Mile High Ceiling: Jamal Murray


Jamal Murray won the starting point guard job during the middle of last season for the Denver Nuggets. Jamal had a run-of-the-mill rookie year, posting a paltry 9.9 PPG /2.1 RPG /2.6 APG on 40.4% from the field and 33.4% from 3 (48.3% EFG). After his performance last season there were questions about Murray coming into this season and people questioning if he could run the show in Denver.

Murray has quieted that discussion. He has started to exploit those strengths that made him the 7th pick in the draft just 2 seasons ago. Everywhere people hoped he would succeed: He’s beginning to flourish.

Improving nearly every facet of his game, Murray is averaging 16.0 PPG /2.7 RPG /3.5 APG on 45.3% from the field (+3.9%) and 36.5% from 3 (+3.1%). He’s also shooting 92.4% on free throws, bringing his TS% up to 57%.

But more than that statistical jump, you can *see* the improvement.

The Nuggets run a high post offense with a ton of pick and rolls and dribble handoffs so the ball can be in the hands of their wizard of a center Nikola Jokic. This means even though Murray plays point guard, he plays off the ball the majority of the time in the half court.

Murray is a good, potentially great, shooter. He possesses savvy footwork as an off-ball shooter allowing him to knock down shots from deep when playing off of Jokic. On spot-ups this season, he is scoring an impressive 1.14 points per possession. Murray is relocating off ball and setting himself for his quick release and is knocking them down this season with the best in the world.

Murray is even better off screens. When running off a screen this year, Murray is hitting 1.23 points per possession. The footwork and the patience here are key. Watch as the ball is in the air as Murray turns toward it, angling almost perpendicular to the basket. From there he plants both legs, keeping his right leg slightly forward, keeping his right hip in line with his shoulder, creating a straight line toward the hoop. And as the long arm of 7’0″ Brook Lopez reaches out, the 6’3″ Murray doesn’t rush, and smoothly knocks down the 25 footer.

Murray’s dynamite shooting off the ball instantly makes him the second biggest threat on one of the best offenses in the NBA. It’s Murray’s calling card, his crutch, it’s where his value lies and right now, where he’s hitting in stride.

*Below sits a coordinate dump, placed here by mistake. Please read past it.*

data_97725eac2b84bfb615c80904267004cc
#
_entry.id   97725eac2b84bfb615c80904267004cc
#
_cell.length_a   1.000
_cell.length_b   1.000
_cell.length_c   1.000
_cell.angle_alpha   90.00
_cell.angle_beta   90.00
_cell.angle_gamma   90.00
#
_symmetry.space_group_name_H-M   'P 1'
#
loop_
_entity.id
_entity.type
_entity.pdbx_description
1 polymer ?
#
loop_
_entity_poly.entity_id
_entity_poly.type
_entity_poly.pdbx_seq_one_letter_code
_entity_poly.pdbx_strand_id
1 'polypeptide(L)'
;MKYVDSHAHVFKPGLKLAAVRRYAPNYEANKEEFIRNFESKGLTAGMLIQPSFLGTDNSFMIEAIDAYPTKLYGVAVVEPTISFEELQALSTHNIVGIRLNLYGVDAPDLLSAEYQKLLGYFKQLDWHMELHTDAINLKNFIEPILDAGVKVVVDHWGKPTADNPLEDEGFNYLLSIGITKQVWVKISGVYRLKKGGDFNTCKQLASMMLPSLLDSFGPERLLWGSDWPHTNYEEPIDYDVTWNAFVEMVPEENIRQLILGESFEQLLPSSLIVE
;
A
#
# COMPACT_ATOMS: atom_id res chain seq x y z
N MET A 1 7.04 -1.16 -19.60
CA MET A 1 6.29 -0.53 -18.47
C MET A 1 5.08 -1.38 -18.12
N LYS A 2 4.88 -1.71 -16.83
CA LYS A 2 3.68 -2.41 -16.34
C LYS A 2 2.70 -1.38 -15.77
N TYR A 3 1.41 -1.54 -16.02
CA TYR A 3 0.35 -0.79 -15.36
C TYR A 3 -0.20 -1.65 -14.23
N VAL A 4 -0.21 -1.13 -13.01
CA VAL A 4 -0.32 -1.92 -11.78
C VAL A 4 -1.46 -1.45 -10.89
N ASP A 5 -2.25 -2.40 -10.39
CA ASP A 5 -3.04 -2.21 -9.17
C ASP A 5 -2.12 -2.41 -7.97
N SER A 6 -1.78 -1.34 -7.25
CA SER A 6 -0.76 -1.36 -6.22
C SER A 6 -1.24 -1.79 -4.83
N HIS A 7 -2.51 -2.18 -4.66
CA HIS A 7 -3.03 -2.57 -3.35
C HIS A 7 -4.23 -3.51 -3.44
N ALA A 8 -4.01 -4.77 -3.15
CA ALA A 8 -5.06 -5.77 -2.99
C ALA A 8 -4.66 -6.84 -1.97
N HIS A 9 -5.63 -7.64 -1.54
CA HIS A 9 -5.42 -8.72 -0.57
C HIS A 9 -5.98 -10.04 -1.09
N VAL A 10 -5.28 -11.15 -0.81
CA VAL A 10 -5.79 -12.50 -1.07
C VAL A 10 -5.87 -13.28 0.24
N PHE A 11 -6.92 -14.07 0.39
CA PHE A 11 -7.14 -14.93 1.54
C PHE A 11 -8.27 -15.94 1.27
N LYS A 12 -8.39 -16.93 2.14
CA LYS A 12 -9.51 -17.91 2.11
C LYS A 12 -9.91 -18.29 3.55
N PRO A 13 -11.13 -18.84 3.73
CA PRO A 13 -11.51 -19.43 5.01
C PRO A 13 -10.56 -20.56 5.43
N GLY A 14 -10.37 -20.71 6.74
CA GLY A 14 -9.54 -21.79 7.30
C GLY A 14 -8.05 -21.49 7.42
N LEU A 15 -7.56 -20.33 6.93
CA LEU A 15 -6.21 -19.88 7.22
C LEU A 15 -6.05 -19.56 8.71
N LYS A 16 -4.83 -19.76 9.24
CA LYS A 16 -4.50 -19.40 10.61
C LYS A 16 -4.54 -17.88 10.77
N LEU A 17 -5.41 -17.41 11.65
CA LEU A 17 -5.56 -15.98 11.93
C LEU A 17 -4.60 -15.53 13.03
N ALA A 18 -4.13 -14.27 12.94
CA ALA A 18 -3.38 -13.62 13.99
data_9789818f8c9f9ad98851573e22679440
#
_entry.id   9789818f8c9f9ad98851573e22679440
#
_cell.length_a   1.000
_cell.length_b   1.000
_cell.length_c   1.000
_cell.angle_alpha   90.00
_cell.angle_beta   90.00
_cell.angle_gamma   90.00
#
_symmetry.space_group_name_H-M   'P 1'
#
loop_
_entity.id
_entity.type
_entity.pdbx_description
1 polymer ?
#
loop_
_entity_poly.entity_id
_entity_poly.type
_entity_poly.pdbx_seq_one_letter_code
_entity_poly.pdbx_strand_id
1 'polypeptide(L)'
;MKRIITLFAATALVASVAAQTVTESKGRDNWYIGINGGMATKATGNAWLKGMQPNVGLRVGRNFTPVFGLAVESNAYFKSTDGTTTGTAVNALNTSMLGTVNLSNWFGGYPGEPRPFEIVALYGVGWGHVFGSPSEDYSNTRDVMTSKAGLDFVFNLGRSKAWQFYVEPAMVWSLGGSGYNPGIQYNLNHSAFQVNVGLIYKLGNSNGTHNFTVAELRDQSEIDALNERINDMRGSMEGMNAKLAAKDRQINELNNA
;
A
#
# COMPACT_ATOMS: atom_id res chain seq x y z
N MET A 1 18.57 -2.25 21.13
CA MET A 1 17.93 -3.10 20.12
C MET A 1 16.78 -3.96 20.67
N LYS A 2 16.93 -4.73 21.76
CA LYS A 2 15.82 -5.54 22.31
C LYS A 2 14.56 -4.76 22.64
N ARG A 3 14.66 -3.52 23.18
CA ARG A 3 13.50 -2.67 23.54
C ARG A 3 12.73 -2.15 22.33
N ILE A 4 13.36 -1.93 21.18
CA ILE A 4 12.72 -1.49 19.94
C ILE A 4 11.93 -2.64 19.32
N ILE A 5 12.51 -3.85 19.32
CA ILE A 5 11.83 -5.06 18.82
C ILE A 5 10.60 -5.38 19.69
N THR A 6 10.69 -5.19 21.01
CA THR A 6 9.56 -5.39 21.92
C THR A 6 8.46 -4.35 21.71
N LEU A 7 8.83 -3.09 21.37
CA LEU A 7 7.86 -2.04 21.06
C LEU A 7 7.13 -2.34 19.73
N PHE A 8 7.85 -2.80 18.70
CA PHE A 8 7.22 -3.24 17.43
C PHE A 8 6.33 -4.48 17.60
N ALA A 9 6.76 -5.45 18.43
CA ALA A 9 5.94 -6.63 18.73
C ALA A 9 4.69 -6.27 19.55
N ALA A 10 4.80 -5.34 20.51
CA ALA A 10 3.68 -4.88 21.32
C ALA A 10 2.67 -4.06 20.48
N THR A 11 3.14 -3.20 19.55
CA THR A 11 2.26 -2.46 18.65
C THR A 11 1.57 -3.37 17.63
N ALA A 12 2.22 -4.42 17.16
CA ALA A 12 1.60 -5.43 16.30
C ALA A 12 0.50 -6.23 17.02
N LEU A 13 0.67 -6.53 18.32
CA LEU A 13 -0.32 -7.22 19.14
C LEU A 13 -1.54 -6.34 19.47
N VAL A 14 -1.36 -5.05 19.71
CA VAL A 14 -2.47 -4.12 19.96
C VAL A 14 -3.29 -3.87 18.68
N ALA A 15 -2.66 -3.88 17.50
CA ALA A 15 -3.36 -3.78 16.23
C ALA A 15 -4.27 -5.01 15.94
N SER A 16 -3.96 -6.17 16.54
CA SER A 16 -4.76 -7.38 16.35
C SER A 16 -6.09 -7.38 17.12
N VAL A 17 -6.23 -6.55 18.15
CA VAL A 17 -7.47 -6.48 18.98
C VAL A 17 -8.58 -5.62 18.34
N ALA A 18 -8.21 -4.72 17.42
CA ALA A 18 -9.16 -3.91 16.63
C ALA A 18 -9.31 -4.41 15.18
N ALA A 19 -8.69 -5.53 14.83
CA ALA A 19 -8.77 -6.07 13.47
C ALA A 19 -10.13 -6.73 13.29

But his improvement in all aspects of his game are what make him really fun to watch.

This season Murray has found cutters, roll men, and skip passers better than he did last year. He’s playing a more controlled game at this point, really can take advantage.

You can see with every game that basketball looks to be slowing down for him. The amount of confidence he has in his handle has escalated quite quickly. He is using his own shiftiness to shake defenders, and woo-baby can he shake and bake. One on one scoring in the NBA is worth millions and millions of dollars, and that is something Jamal can do.

Murray shoulders the responsibility of being the catalyst for an offense that has options, but no main scoring threat. Murray’s percentages are somewhat a product of the fact that he’s forced to shoot really tough shots. 20 percent of his shot attempts have come within the last 7 seconds of the shot clock. These sub optimal attempts happen to all players and making due is part of the game. But acknowledging this context allows us to understand why a shooter with such potential could have overall numbers that look so pedestrian.

But with moments like this,

The flashes are too hard to ignore. Jamal Murray is here to stay.



About Josh Sinclair

General NBA and Bucks Lead contributor. Always down to talk buckets and why grilled cheese is the best. Twitter: @thejoshsinclair

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